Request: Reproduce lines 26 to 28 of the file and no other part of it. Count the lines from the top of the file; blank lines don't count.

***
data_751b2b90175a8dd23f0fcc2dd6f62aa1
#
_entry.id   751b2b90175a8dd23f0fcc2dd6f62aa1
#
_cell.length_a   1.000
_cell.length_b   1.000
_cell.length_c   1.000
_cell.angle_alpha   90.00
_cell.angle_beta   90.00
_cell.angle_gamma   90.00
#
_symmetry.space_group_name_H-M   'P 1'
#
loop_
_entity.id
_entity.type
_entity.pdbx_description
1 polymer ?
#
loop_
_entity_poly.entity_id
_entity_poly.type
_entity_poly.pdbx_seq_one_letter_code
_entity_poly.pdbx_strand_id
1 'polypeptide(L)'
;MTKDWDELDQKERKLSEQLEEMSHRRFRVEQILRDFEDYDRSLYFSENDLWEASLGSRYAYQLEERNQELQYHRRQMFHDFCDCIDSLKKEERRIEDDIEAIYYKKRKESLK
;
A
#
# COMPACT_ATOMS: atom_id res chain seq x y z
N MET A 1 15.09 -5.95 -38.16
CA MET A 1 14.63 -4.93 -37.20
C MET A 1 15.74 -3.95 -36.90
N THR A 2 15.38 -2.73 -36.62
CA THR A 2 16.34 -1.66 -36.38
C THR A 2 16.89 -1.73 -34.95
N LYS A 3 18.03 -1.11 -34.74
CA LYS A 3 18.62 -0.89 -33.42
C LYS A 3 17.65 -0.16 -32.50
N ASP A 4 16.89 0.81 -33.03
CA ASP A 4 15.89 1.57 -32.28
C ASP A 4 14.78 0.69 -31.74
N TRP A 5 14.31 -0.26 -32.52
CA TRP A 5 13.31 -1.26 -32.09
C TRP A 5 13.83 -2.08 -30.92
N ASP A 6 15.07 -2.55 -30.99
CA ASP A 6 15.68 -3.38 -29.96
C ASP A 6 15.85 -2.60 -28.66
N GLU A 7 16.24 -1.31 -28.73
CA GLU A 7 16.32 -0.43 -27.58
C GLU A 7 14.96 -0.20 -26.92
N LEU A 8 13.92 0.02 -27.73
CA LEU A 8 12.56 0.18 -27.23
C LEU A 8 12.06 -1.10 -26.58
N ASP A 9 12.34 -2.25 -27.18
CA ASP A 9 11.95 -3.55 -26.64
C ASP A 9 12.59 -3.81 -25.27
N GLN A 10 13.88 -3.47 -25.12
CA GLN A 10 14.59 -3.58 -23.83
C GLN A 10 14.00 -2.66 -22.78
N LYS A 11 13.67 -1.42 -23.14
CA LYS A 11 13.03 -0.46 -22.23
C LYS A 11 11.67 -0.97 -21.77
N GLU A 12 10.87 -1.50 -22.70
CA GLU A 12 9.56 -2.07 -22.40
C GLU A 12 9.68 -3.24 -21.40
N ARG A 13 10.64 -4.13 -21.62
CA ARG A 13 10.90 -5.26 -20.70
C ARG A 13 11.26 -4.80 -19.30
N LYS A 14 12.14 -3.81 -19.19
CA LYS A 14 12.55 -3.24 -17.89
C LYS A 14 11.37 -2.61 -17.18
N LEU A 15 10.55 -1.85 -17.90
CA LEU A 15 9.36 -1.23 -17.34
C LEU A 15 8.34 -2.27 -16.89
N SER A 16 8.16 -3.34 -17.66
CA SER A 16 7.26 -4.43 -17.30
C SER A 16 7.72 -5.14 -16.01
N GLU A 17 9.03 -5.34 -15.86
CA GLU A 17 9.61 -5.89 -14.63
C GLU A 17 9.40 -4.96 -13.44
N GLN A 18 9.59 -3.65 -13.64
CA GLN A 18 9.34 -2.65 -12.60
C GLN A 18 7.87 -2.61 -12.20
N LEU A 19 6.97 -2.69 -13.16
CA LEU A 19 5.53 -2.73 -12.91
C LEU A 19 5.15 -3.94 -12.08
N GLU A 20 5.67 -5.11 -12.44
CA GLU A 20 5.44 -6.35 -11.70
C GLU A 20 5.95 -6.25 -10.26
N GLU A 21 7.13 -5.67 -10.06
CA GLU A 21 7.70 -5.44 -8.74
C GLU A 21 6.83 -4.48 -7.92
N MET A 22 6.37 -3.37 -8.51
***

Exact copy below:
;MTKDWDELDQKERKLSEQLEEMSHRRFRVEQILRDFEDYDRSLYFSENDLWEASLGSRYAYQLEERNQELQYHRRQMFHDFCDCIDSLKKEERRIEDDIEAIYYKKRKESLK
;
A